I’m told I have a good voice, but I generally don’t sing in public. I pretty well keep my performances confined to the shower or the car (when driving alone). I think my reluctance to perform publicly harkens back to my days at St. Michael’s, specifically to 7AM mass, more specifically to the choir loft during one particular 7AM mass while I was in sixth grade.

Sixth grade was a big deal for us at St. Michael’s – that was the year we got to go up into the choir loft to sing for mass during the week before starting each school day. The seventh and eighth graders got to sing at Sunday masses. We, being yet unpolished, were reserved for our classmates and the few unfortunate older parishioners who dared attend the Mass Before Class.

I was excited about singing in the choir. The choir loft had always fascinated me – it was up a winding circular staircase which was either cordoned off by a folding metal gate, or kept under the watchful eye of one of the ushers – one of those Authorized Personnel Only type of places. Now, at last, I could tromp up those steps and take a seat in a perch that gave me a whole new perspective on a church I had attended since before memory.

I was not a stand out in choir, quite satisfied to blend in with the same general undertone as all my classmates. None of us would have won any awards, but when you put all those average voices together the result is more than passable. For weeks I was quite content to meld with the rest of the crowd. As Christmas approached we began practicing Christmas carols, which I sang with more gusto than other hymns – why not, I knew most of them by heart already and I really like Christmas carols.

I also liked Gloria Zimmer, though I don’t think she even knew who I was. She sat two rows in front of me in the choir loft, the established protocol being girls in front, boys in back. One morning, just a few days before Christmas break, we turned our hymnals to P. 58 and what to my wondering eyes should appear but “Angels We Have Heard On High” – one of my favorites. We all began singing right on cue.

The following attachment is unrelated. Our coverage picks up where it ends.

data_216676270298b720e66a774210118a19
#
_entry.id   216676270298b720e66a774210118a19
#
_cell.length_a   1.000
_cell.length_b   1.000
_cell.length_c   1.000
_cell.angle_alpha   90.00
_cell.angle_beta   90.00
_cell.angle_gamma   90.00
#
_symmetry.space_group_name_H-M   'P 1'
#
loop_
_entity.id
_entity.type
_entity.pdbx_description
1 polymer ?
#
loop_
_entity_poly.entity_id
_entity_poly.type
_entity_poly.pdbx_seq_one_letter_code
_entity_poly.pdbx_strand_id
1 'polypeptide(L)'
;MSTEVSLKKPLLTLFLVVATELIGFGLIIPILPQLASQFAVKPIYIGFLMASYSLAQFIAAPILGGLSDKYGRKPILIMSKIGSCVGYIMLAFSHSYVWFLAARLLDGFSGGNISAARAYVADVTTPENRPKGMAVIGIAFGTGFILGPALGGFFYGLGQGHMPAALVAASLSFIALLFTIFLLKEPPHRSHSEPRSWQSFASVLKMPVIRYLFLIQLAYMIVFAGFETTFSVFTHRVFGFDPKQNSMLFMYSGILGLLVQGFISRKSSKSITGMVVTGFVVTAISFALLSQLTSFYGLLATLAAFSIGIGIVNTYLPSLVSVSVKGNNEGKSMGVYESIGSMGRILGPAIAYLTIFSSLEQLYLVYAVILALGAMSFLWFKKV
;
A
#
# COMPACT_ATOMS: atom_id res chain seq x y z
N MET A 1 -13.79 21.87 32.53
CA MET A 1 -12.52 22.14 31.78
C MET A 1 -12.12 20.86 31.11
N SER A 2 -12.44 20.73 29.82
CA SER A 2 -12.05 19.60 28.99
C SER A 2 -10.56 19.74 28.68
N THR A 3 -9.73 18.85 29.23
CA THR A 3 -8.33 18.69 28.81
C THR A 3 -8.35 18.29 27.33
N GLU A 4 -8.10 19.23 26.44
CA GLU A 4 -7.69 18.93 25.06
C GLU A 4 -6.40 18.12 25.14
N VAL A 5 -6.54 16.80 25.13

Knowing the song by heart I did not even have to look at the page. So my eyes wandered to the glossy black curls on the back of Gloria Zimmer’s head. I suppose my mind was more on Gloria than on world about me when we got to the refrain. I really let into it. I sang my silly heart out, belting out the long Glo..oooo..o..oooo..o..oooo..or..ria in excelsis Deo in a manner that would have made Pavarotti proud. Several of the girls sitting around Gloria tucked their heads down and giggled.

I finished the song quite pleased with myself. As Father Karlatta continued on with the mass Sister Joseph Maria wandered to the back of the choir loft. A moment later her hands came to rest, one on each of my shoulders, as she leaned down close to my ear.

“Some of us should sing more softly than others, Mister Johnson,” she whispered. She then wandered back up to the front in time to take up the organ for the exit procession – Hark! The Herald Angels Sing. I barely mouthed the words.

© 2011 by J. M. Strother, all rights reserved.

  13 Responses to “Angels We Have Heard On High”

  1. Oh that was a sweet story! I wonder if Gloria appreciated the effort you put into ‘Glo..oooo..o..oooo..o..oooo..or..ria in excelsis” LOL

  2. I love the juxtaposition of the church and the curls. When I was a kid, my mother made me attend a church choir for a while.. the choir master was so pleased just to have anyone attend, he instructed me to mime! So I can relate..
    Thanks for making me smile.

    • One of my brothers sang with gusto in the choir and the nun did indeed tell him, “Some of us should sing more softly than others” or something along those lines. It’s what gave me the idea for the story. I have a feeling this happens more often than we suspect. I hope you now belt them out, Tom.

  3. A clever story – I had to think about it, and check back what the first hymn was.

  4. I love this one, Jon. I can really relate to your main character. :)

  5. A singer after my own heart, Jon, at least for the first paragraph. Great way to ease us into a humbled world of prospect and challenge.

  6. Oh, I really enjoyed that. And it resounds with me ’cause I used to sing “Charlie is my darling” with great gusto – for the same reason. What’s more, I no longer sing in company!

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